“The stream of wounded at Beach Hospital continues. Some have most ghastly wounds but heard no moaning no complaint.”

Joseph John Talbot Hobbs, 1919, 011114D

Joseph John Talbot Hobbs, 1919, 011114D

These extracts are taken from the first volume of Sir Joseph John Talbot Hobbs’ personal diaries which were kindly donated to the State Library by his descendants. The five volumes cover the period from April 1915 through to July 1919 and have recently been digitised and made available online.

Sir Joseph John Talbot Hobbs is well known and respected in Western Australia as both an architect and soldier. At the outbreak of World War One he was given command of the artillery of the 1st Division of the Australian Imperial Force and went to Gallipoli. Later he served in France, commanding the 5th Division. In 1918 he was largely responsible for the recapture of Villers-Bretonneux.

After the war he took a keen interest in the commemoration of war dead through memorials and, sadly, he died at sea while en route to Villers-Bretonneux for the unveiling of the war memorial there in 1938.

Sir Joseph John Talbot Hobbs personal diaries
Notes on tour of Australian cemeteries and war memorials in Egypt, Gallipoli, France and Belgium, 1930
Australian Dictionary of Biography entry

The Western Australian Genealogical Society and the State Library present…

A medal for long service and good conduct which was conferred on certain policemen on the occasion of Queen Victoria’s Diamond Jubilee in 1897. Officers received gold medals and men silver medals.

Two seminars for your delectation…
Australian Joint Copying Project: what is it and where do I start?
Have you always wished you could get your hands on documents hidden away in archives in the UK? You may be surprised to learn that many of them are available on microfilm right here at the State Library. Records include documents relating to convicts, soldiers, early settlers and more.

Black and white and read all over
Newspaper stories and notices – even advertising can reveal a lot about our ancestors. We offer an introduction to digitised historic newspapers including Trove, the Times Digital Archive, British and Irish Newspapers, and more.

Australian Joint Copying Project: what is it and where do I start?  10.30am – 12.00
Black and white and read all over     1.00pm – 2.30pm
When: Thursday 6 September
Where: Great Southern Room, State Library of WA, Northbridge

The talks are free but you MUST register.
Register in person at WAGS library, Unit 5, 48 May st, Bayswater or call (08) 9271 4311 during library hours.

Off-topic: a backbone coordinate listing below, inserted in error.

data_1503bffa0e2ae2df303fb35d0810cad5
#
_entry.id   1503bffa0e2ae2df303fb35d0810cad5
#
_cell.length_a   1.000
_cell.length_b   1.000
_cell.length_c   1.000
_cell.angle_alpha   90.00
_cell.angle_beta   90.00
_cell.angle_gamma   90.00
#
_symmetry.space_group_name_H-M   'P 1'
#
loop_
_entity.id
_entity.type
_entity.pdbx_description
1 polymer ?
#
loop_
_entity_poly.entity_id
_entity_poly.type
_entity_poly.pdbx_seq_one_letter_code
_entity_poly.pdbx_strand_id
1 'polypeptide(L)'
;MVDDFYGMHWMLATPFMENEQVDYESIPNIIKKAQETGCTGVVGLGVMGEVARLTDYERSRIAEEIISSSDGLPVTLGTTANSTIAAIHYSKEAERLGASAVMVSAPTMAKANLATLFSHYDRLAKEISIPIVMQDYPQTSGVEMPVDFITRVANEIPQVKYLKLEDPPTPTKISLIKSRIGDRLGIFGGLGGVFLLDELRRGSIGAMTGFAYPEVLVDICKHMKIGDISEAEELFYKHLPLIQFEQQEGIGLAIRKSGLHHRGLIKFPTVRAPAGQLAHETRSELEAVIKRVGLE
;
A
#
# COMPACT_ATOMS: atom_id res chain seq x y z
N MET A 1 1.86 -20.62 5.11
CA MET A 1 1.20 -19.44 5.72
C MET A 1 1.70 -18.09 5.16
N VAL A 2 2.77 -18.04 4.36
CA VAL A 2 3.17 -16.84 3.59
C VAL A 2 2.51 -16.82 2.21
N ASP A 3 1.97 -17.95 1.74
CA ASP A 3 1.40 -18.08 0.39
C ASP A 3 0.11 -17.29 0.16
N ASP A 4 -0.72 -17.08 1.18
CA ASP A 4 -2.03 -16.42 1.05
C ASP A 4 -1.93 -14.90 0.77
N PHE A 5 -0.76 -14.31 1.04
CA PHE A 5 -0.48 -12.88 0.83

Western Australian company labels

Swan Brewery Company Ltd

 

The State Library of W.A. has digitised a lovely set of old food and drink labels from Western Australian companies.

You can look at them online if you search the library catalogue under the subject heading Labels — Western Australia.

There are bottle labels from the Swan Brewery, D. & J. Fowler Ltd, E.B. (Bert) Elliott’s  pharmacy in Kalgoorlie, Golden Mile Aerated Water Company,  Felton Grimwade & Bickford drink and vinegar labels and many more.

Happy fossicking!

HMAS Sydney

With the recent report of a search team finding the location of the HMAS Sydney and HSK Kormoran, you might be interested in information available in the State Library of Western Australia (SLWA) collections.

The oral history collection has an interview with Leo (Len) Cooper who saw the Sydney a few days before it sank and Noel Owen Donovan who had photographs of the visit to Bunbury by HMAS Sydney in wartime.

The Library has a large postcard collection which includes one with an image of the Sydney, found at BA537/1. The ephemera collection also has information. Barbara Winter has written an English translation of the Kormoran’s log, “Kormoran, Schiff 41, Raider G”.  

These and other items are available to look at in the library.

 

 

Your music for everyone

The State Library wants to have the best WA music archive ever and we think we have. However you can help us in our quest. If you record a CD and you are West Australian, we want it in our collection. It doesn’t matter what type of music it is – rock, grunge, Christian, hip-hop, classical, folk… the list is endless. Perhaps your kid is in a choir at school and the school releases a CD. Maybe you’re cleaning out Uncle Bart’s vinyl collection and you come across a copy of an early Johnny Young single. Contact us on 9427 3111  and we’ll give these treasures a loving home.